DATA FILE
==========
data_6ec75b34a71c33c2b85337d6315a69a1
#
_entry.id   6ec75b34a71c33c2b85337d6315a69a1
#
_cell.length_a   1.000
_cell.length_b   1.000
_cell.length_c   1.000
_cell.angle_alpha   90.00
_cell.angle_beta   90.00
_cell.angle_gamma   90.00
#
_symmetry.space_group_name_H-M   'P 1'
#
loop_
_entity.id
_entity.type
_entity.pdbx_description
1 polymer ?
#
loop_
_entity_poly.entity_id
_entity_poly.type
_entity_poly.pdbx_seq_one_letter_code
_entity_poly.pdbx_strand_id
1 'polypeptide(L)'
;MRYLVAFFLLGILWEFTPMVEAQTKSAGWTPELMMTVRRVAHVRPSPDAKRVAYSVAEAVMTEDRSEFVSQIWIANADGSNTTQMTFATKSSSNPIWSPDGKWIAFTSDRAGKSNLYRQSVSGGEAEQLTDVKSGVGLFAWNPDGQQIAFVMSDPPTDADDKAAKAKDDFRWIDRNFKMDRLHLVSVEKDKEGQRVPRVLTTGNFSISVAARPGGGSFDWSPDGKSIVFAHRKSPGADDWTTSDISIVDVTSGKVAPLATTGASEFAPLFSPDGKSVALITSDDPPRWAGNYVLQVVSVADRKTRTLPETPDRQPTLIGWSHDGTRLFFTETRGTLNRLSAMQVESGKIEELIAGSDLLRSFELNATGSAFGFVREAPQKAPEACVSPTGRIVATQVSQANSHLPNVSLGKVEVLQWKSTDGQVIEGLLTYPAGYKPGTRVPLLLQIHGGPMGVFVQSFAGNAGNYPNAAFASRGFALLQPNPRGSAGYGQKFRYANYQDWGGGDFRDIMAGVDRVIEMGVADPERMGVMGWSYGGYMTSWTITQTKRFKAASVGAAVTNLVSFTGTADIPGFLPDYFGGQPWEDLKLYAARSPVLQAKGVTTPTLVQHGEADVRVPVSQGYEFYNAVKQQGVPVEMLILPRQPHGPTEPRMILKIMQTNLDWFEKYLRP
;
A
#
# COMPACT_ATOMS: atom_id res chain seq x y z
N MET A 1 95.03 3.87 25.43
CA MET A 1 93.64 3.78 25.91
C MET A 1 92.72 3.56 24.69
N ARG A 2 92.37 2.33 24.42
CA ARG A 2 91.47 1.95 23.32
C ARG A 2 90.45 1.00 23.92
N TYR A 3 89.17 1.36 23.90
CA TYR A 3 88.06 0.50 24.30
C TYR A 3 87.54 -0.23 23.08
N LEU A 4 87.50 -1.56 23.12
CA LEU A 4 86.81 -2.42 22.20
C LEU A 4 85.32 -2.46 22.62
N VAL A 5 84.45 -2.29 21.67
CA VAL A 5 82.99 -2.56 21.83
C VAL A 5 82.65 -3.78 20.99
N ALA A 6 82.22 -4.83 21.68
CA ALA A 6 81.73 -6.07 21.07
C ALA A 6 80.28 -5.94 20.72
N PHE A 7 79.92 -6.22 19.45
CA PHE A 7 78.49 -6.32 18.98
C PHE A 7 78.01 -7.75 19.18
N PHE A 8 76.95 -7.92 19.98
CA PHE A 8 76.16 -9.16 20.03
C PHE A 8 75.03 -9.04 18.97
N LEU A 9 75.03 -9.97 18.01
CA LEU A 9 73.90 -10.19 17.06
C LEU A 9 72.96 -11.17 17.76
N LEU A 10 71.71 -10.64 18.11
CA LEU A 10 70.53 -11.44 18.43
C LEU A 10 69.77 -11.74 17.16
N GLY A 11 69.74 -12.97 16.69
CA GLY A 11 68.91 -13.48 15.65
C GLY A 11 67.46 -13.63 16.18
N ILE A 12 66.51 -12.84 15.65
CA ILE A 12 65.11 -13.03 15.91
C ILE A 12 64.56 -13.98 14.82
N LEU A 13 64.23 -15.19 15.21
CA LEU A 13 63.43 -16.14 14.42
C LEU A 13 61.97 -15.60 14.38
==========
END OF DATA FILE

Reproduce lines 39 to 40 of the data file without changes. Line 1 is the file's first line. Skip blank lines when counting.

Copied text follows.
C TYR A 3 87.54 -0.23 23.08
N LEU A 4 87.50 -1.56 23.12